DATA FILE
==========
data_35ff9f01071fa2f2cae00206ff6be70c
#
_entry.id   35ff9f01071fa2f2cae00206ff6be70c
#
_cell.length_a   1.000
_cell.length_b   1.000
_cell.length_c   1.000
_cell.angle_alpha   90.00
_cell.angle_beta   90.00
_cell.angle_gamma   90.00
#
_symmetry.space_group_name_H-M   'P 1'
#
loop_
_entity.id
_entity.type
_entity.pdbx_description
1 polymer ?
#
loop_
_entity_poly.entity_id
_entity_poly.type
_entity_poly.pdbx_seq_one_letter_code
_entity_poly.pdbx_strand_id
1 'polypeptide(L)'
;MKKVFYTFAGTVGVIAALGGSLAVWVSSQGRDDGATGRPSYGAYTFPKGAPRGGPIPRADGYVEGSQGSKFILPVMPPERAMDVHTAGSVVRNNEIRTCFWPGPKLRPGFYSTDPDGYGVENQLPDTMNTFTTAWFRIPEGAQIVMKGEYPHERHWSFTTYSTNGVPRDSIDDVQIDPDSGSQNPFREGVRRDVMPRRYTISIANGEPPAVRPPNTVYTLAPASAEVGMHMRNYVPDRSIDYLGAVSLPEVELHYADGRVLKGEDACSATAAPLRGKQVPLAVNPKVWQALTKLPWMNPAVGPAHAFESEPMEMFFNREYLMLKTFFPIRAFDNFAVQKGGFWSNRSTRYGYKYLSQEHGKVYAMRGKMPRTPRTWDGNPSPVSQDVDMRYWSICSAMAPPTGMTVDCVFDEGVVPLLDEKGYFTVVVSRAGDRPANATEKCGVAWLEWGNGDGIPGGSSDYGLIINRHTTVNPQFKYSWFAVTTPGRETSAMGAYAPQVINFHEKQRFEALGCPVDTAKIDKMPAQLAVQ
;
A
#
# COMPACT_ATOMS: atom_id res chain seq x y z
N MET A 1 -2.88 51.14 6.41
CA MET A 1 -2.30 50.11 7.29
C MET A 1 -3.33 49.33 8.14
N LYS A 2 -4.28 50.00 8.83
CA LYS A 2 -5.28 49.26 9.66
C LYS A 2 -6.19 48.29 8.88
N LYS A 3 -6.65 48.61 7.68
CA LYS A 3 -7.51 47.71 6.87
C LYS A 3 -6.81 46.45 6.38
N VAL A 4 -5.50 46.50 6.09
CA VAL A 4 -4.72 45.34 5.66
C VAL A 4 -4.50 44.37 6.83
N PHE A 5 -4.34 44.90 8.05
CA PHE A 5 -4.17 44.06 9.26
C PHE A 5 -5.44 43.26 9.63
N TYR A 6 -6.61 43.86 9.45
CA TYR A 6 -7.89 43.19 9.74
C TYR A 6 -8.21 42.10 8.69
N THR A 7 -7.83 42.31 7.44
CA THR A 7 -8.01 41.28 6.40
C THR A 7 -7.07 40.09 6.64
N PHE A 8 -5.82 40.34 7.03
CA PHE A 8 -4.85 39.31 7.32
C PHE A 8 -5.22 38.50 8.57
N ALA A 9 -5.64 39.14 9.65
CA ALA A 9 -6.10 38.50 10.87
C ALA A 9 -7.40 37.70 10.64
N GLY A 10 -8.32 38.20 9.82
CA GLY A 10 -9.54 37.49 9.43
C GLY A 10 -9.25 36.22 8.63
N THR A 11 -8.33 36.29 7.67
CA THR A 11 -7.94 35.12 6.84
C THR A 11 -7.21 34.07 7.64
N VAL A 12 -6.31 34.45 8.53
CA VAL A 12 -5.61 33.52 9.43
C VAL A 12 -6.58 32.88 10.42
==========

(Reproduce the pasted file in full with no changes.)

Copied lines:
data_35ff9f01071fa2f2cae00206ff6be70c
#
_entry.id   35ff9f01071fa2f2cae00206ff6be70c
#
_cell.length_a   1.000
_cell.length_b   1.000
_cell.length_c   1.000
_cell.angle_alpha   90.00
_cell.angle_beta   90.00
_cell.angle_gamma   90.00
#
_symmetry.space_group_name_H-M   'P 1'
#
loop_
_entity.id
_entity.type
_entity.pdbx_description
1 polymer ?
#
loop_
_entity_poly.entity_id
_entity_poly.type
_entity_poly.pdbx_seq_one_letter_code
_entity_poly.pdbx_strand_id
1 'polypeptide(L)'
;MKKVFYTFAGTVGVIAALGGSLAVWVSSQGRDDGATGRPSYGAYTFPKGAPRGGPIPRADGYVEGSQGSKFILPVMPPERAMDVHTAGSVVRNNEIRTCFWPGPKLRPGFYSTDPDGYGVENQLPDTMNTFTTAWFRIPEGAQIVMKGEYPHERHWSFTTYSTNGVPRDSIDDVQIDPDSGSQNPFREGVRRDVMPRRYTISIANGEPPAVRPPNTVYTLAPASAEVGMHMRNYVPDRSIDYLGAVSLPEVELHYADGRVLKGEDACSATAAPLRGKQVPLAVNPKVWQALTKLPWMNPAVGPAHAFESEPMEMFFNREYLMLKTFFPIRAFDNFAVQKGGFWSNRSTRYGYKYLSQEHGKVYAMRGKMPRTPRTWDGNPSPVSQDVDMRYWSICSAMAPPTGMTVDCVFDEGVVPLLDEKGYFTVVVSRAGDRPANATEKCGVAWLEWGNGDGIPGGSSDYGLIINRHTTVNPQFKYSWFAVTTPGRETSAMGAYAPQVINFHEKQRFEALGCPVDTAKIDKMPAQLAVQ
;
A
#
# COMPACT_ATOMS: atom_id res chain seq x y z
N MET A 1 -2.88 51.14 6.41
CA MET A 1 -2.30 50.11 7.29
C MET A 1 -3.33 49.33 8.14
N LYS A 2 -4.28 50.00 8.83
CA LYS A 2 -5.28 49.26 9.66
C LYS A 2 -6.19 48.29 8.88
N LYS A 3 -6.65 48.61 7.68
CA LYS A 3 -7.51 47.71 6.87
C LYS A 3 -6.81 46.45 6.38
N VAL A 4 -5.50 46.50 6.09
CA VAL A 4 -4.72 45.34 5.66
C VAL A 4 -4.50 44.37 6.83
N PHE A 5 -4.34 44.90 8.05
CA PHE A 5 -4.17 44.06 9.26
C PHE A 5 -5.44 43.26 9.63
N TYR A 6 -6.61 43.86 9.45
CA TYR A 6 -7.89 43.19 9.74
C TYR A 6 -8.21 42.10 8.69
N THR A 7 -7.83 42.31 7.44
CA THR A 7 -8.01 41.28 6.40
C THR A 7 -7.07 40.09 6.64
N PHE A 8 -5.82 40.34 7.03
CA PHE A 8 -4.85 39.31 7.32
C PHE A 8 -5.22 38.50 8.57
N ALA A 9 -5.64 39.14 9.65
CA ALA A 9 -6.10 38.50 10.87
C ALA A 9 -7.40 37.70 10.64
N GLY A 10 -8.32 38.20 9.82
CA GLY A 10 -9.54 37.49 9.43
C GLY A 10 -9.25 36.22 8.63
N THR A 11 -8.33 36.29 7.67
CA THR A 11 -7.94 35.12 6.84
C THR A 11 -7.21 34.07 7.64
N VAL A 12 -6.31 34.45 8.53
CA VAL A 12 -5.61 33.52 9.43
C VAL A 12 -6.58 32.88 10.42